The movement on June 16 is called the Soweto Uprising, and the children protested against the “Afrikaans Medium Decree” that made all schools use both Afrikaans and English equally. The government was full of people from a heritage that spoke Afrikaans, and they wanted to reverse the decline of the use of Afrikaans in the country, and made it an official language of South Africa, even though the black population of South Africa objected to this.
The Soweto Uprising had students marching in protest, and police soon began shooting directly at them. This led to a massacre that ended with over one thousand students being killed at the hands of this government. This went on between 16 and 17 June 1976 and led to national and international outrage, as well as overflowing emergency rooms. Black children were killed ruthlessly so that the government could prove its power over the population. Now, Youth Day is celebrated every year on June 16 in South Africa.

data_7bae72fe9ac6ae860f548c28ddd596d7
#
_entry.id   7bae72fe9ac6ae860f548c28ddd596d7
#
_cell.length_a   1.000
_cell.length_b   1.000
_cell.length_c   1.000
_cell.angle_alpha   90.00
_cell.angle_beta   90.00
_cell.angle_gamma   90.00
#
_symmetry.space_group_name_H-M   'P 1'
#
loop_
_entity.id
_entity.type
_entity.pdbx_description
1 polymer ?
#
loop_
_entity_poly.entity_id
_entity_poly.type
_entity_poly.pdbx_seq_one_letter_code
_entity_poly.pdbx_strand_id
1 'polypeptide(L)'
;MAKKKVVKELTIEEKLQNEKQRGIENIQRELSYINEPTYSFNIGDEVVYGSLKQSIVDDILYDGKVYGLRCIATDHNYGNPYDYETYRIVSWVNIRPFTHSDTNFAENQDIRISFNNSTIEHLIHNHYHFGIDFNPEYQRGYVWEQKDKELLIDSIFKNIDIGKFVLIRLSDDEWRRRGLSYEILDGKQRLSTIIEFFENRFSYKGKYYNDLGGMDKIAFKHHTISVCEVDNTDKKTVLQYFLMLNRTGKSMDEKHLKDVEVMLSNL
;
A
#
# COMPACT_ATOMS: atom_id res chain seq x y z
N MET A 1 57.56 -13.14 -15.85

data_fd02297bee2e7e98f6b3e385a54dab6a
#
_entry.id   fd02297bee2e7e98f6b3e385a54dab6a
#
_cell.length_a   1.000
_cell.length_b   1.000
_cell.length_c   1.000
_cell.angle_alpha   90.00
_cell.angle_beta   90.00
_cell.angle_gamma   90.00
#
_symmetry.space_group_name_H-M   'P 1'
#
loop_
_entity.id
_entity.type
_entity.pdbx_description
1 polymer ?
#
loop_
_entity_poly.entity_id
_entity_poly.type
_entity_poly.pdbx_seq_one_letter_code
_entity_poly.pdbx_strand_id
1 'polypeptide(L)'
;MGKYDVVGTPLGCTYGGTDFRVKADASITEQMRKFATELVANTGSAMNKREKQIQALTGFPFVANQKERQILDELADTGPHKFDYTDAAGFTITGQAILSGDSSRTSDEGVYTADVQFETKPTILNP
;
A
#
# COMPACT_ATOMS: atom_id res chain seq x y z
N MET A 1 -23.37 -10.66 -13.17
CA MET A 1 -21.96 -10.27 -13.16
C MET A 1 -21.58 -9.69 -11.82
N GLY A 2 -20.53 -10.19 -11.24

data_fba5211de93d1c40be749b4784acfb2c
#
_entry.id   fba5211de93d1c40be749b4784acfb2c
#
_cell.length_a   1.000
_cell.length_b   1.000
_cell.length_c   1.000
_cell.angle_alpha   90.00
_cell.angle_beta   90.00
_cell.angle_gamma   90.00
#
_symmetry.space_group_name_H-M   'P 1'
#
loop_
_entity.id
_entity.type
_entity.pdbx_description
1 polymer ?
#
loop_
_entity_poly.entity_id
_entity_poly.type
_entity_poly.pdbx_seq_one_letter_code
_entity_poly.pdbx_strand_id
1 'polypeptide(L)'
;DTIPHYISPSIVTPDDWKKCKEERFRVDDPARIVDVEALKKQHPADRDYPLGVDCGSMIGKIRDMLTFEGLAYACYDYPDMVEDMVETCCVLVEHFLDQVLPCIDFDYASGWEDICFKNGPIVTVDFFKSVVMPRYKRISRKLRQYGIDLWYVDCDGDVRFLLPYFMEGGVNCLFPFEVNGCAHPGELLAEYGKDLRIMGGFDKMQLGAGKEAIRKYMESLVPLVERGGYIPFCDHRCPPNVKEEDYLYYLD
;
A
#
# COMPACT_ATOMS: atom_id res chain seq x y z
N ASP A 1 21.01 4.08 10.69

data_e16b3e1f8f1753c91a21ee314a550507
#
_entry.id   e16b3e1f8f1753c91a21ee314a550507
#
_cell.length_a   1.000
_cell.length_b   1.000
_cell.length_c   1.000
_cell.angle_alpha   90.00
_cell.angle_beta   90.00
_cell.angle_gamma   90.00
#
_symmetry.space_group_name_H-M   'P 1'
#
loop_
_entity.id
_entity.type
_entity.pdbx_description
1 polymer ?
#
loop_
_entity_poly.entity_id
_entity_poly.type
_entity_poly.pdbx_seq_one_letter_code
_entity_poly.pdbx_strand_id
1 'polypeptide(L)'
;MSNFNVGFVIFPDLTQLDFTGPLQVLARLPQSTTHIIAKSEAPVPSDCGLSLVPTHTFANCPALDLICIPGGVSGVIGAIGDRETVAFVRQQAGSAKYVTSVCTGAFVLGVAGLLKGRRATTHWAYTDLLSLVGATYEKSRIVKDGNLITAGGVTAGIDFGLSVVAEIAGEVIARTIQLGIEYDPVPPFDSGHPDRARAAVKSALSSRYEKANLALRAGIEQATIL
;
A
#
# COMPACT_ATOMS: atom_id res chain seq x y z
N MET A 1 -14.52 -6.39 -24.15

A Young Mans Thoughts Before June 16 | Summary and Analysis
tomorrow i travel on a road
that winds to the top of the hill
i take with me only the sweet
memories of my youth
my heart aches for my mother
for friday nights with friends
around a table with broad belch of beer
i ask only for a sad song
sung by a woman with downturned eyes
and strummed by an old man with
a broken brow
o sing my sad song sing for me
for my sunset is drenched with red.